ConfigureDefender: Windows Defender configuration tool
ConfigureDefender is an open source tool for Microsoft's Windows operating system that helps system administrators configure Windows Defender.
Windows Defender is the built-in security tool of Microsoft's Windows 10 and 8.1 operating systems. It is enabled by default and runs automatically on Windows 10 systems.
While it is possible to configure Windows Defender through the Settings application, Group Policy, PowerShell, Windows Registry, and other management interfaces, doing so may require opening multiple interfaces or switching between different settings pages.
Microsoft added new features and capabilities to Windows Defender in Windows 10. The company launched features such as System Guard, Application Guard, Exploit Protection or Network Protection in recent versions of the operating system.
ConfigureDefender is a portable program that users can run right after download. Please note that 32-bit and 64-bit dedicated executable files exist and that you should run the one appropriate for the underlying operating system. In other words, run the 64-bit version on a 64-bit Windows 10 system and the 32-bit version of the program otherwise. The program requires elevation and will display an UAC prompt when you run it.
Administrators who have made configuration changes using Group Policy need to set the ones that they want to modify using ConfigureDefender to not configured to avoid conflicts. The author explains the logic behind the required on the GitHub page.
The interface lists major and minor Windows Defender settings in a long list when you run it. One issue here is that there is no option to resize the window so that you can't display more settings and options at the same time on the screen. Requires quite a bit of scrolling to go through the entire list of options; since there is no search, it may also take longer at first to locate certain settings.
The application divides settings into groups such as Basic Defender Settings, SmartScreen, or Exploit Guard.
Each group lists multiple items and the state of the item, e.g. Behavior Monitoring or PUA Protection and the status of the feature.
You can modify each option directly in the interface. Just click on the selection menu next to an item that you want to modify and select another status from the list of available options.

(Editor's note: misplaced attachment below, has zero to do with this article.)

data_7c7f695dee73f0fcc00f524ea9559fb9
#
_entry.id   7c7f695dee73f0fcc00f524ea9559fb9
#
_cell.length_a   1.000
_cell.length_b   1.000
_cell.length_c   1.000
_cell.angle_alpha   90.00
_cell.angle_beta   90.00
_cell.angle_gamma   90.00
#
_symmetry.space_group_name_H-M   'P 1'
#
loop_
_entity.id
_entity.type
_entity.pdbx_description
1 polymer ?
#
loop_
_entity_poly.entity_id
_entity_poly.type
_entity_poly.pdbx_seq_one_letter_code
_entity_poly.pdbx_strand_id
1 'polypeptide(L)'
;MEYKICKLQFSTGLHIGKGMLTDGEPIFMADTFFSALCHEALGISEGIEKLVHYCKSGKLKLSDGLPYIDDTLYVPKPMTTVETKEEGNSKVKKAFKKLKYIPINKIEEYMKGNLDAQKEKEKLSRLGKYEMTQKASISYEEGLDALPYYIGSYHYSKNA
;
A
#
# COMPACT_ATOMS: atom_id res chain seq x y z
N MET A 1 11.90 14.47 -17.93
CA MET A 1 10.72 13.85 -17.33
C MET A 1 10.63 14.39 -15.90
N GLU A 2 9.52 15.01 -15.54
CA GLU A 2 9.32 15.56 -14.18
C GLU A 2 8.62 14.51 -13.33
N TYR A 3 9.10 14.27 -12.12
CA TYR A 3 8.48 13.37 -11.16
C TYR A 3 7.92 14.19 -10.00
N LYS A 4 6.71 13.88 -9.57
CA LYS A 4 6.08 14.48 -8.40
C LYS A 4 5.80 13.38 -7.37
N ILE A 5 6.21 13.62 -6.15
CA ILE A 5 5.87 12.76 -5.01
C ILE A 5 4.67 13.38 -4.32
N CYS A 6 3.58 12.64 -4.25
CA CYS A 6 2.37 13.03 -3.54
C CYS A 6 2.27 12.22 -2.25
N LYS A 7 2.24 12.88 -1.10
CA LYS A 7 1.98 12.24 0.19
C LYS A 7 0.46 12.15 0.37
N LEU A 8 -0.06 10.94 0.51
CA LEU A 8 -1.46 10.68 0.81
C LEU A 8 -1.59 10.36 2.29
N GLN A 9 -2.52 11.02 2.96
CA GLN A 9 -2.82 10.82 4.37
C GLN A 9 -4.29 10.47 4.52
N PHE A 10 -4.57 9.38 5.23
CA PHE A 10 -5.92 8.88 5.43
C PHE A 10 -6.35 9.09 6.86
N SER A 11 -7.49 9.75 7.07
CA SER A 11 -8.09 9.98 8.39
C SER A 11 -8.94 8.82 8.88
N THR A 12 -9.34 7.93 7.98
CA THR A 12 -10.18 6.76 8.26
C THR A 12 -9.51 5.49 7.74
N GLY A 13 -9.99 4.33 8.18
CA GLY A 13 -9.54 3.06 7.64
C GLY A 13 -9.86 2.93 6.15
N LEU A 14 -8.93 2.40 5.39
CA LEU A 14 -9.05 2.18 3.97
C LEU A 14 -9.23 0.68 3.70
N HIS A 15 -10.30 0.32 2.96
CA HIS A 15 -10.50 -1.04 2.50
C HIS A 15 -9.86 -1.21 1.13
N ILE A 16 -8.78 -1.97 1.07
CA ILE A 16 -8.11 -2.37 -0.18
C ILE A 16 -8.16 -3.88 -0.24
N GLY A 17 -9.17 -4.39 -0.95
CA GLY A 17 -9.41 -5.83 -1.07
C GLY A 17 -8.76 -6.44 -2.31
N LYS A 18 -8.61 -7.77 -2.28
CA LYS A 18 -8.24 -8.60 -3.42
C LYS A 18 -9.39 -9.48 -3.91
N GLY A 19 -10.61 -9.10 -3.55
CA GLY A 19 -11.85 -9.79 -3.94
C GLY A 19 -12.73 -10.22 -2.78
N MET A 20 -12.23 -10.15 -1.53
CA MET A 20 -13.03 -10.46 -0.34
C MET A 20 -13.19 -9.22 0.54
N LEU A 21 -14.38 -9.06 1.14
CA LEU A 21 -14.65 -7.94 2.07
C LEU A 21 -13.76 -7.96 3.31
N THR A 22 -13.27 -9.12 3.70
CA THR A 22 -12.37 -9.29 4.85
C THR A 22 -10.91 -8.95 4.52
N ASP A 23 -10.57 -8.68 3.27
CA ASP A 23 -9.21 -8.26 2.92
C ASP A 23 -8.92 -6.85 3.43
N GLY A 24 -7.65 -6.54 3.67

Most options can be enabled or disabled, some require numeric values, e.g. cloud check time limit or average CPU load while scanning, and a third group other values such as "block" or "warn".
ConfigureDefender lists four buttons at the top. You may use them to display Windows Defender information that is displayed in a PowerShell window, e.g. last scan time, or apply a protection preset:
Child Protection, Defender default settings, Defender high settings. Child Protection activates certain options to block suspicious activity and high settings configure enable certain settings that are not enabled by default or set to a lower level.
ConfigureDefender makes the changes mostly through the use of PowerShell cmdlets that it runs when configuration changes are made in the interface.
Tip: you can check Windows Defender's protective capabilities.
ConfigureDefender is a useful tool to manage Windows Defender settings on Windows 10 and 8.1 devices quickly. While it can't be used solely, as it does not support some settings such as the (removed) option to control Real Time Protection, it is definitely a handy tool to make quick changes to the configuration.
Now You: do you use Windows Defender or another program to protect Windows? (via Deskmodder)
Anyone get this to run on Windows 8.1? I tried it on Windows 8 – no go. It says it requires Windows 10.
why on earth are you still using win 8 at first place?
@IHADEGGFORBREAKFASTYOURMOMHADSAUSAGE: because he/she was not stupid enough to downgrade to Win 10.
Thank you @Klaas
@Jody Thornton: ;-))